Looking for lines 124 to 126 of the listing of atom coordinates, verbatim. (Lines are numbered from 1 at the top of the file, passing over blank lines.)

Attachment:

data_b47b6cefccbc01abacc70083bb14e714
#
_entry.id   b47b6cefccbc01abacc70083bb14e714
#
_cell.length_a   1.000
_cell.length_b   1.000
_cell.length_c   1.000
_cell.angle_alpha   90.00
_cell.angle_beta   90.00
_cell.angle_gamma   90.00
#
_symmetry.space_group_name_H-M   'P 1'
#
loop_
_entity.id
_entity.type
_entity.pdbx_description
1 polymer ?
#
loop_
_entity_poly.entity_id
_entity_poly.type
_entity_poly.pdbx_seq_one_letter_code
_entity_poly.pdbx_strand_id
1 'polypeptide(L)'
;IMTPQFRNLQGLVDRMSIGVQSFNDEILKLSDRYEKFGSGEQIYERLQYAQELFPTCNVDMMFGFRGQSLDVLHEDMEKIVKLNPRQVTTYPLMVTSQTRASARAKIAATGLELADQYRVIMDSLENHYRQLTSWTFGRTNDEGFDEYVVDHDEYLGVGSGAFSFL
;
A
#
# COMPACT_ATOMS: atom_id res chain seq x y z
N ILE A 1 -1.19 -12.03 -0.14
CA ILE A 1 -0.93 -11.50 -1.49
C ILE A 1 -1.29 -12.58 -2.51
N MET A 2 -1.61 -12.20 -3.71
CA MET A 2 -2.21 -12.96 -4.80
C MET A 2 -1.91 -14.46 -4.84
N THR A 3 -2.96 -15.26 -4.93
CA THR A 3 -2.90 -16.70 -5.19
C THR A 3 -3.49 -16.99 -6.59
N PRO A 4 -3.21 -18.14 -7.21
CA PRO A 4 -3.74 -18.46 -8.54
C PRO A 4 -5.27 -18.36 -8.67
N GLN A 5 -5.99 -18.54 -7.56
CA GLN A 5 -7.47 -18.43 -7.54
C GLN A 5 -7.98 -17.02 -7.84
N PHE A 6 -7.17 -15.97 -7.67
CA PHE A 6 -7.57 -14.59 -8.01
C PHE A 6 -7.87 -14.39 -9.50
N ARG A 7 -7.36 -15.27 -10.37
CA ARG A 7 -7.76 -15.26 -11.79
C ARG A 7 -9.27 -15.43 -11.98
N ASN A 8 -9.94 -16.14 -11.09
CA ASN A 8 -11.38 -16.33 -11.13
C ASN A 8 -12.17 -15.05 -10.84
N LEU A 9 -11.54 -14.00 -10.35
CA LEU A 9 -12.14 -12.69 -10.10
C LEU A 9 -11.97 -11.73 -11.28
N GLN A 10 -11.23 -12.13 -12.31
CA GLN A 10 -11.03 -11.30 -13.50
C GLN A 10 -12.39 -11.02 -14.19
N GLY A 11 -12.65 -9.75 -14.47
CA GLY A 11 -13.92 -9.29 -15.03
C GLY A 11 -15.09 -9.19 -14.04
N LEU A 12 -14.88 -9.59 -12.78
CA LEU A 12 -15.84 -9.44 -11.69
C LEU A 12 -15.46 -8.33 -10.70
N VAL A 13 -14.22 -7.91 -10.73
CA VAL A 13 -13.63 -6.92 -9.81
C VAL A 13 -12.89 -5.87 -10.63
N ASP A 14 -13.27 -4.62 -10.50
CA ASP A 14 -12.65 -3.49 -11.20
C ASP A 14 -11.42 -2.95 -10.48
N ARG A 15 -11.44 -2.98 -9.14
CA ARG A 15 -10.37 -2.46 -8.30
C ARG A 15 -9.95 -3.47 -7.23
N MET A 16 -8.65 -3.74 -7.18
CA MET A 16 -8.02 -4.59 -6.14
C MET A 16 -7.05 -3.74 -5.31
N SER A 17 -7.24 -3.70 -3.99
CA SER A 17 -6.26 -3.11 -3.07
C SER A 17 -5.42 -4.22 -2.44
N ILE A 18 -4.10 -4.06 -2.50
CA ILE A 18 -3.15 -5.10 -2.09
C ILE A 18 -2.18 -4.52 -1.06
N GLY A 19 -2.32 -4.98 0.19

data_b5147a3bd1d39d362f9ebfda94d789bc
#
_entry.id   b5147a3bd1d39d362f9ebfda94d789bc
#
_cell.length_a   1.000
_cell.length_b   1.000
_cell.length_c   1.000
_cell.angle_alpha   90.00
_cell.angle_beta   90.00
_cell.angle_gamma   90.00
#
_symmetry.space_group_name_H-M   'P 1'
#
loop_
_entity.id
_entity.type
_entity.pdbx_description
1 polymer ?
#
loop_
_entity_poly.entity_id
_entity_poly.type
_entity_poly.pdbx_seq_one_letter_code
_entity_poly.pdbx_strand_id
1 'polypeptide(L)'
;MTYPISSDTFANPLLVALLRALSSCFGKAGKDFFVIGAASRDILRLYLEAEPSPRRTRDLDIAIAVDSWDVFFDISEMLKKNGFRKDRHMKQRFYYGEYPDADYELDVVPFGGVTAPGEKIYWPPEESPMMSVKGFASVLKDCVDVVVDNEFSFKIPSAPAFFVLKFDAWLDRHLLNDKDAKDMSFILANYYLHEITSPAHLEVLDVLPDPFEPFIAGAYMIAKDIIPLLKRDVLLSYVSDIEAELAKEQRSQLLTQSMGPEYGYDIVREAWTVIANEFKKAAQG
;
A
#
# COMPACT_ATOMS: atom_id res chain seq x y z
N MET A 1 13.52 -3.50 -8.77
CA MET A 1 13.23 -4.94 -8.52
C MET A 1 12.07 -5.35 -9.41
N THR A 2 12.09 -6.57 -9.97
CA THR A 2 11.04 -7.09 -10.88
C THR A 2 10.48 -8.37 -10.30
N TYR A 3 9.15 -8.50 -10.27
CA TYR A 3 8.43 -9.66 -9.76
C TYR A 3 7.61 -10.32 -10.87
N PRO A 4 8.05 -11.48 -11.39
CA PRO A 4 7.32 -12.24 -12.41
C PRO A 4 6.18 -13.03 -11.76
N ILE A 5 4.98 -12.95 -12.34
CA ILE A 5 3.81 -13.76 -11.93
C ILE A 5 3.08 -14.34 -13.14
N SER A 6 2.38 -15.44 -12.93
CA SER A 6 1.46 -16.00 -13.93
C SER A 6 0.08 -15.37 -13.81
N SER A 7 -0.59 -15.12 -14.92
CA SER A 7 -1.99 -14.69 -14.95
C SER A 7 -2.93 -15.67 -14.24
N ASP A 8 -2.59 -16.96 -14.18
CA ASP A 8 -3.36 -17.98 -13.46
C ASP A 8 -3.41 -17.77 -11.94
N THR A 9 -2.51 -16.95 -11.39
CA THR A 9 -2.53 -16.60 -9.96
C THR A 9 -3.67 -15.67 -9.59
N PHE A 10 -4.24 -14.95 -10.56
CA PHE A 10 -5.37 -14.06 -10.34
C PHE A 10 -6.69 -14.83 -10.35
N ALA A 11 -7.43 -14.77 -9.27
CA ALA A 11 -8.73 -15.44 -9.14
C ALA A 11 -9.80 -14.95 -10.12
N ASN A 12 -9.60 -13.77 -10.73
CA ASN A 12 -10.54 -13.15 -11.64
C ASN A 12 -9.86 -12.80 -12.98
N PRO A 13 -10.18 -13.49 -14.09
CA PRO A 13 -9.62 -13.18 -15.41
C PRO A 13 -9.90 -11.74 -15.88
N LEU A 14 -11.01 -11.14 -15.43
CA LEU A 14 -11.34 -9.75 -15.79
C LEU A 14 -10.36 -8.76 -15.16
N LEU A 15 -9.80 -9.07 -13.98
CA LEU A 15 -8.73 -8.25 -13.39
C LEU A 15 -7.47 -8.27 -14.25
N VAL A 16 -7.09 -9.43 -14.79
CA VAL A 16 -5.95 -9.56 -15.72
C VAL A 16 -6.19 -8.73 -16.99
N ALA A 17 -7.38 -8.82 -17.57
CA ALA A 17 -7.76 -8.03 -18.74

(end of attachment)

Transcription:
C TYR A 3 7.61 -10.32 -10.87
N PRO A 4 8.05 -11.48 -11.39
CA PRO A 4 7.32 -12.24 -12.41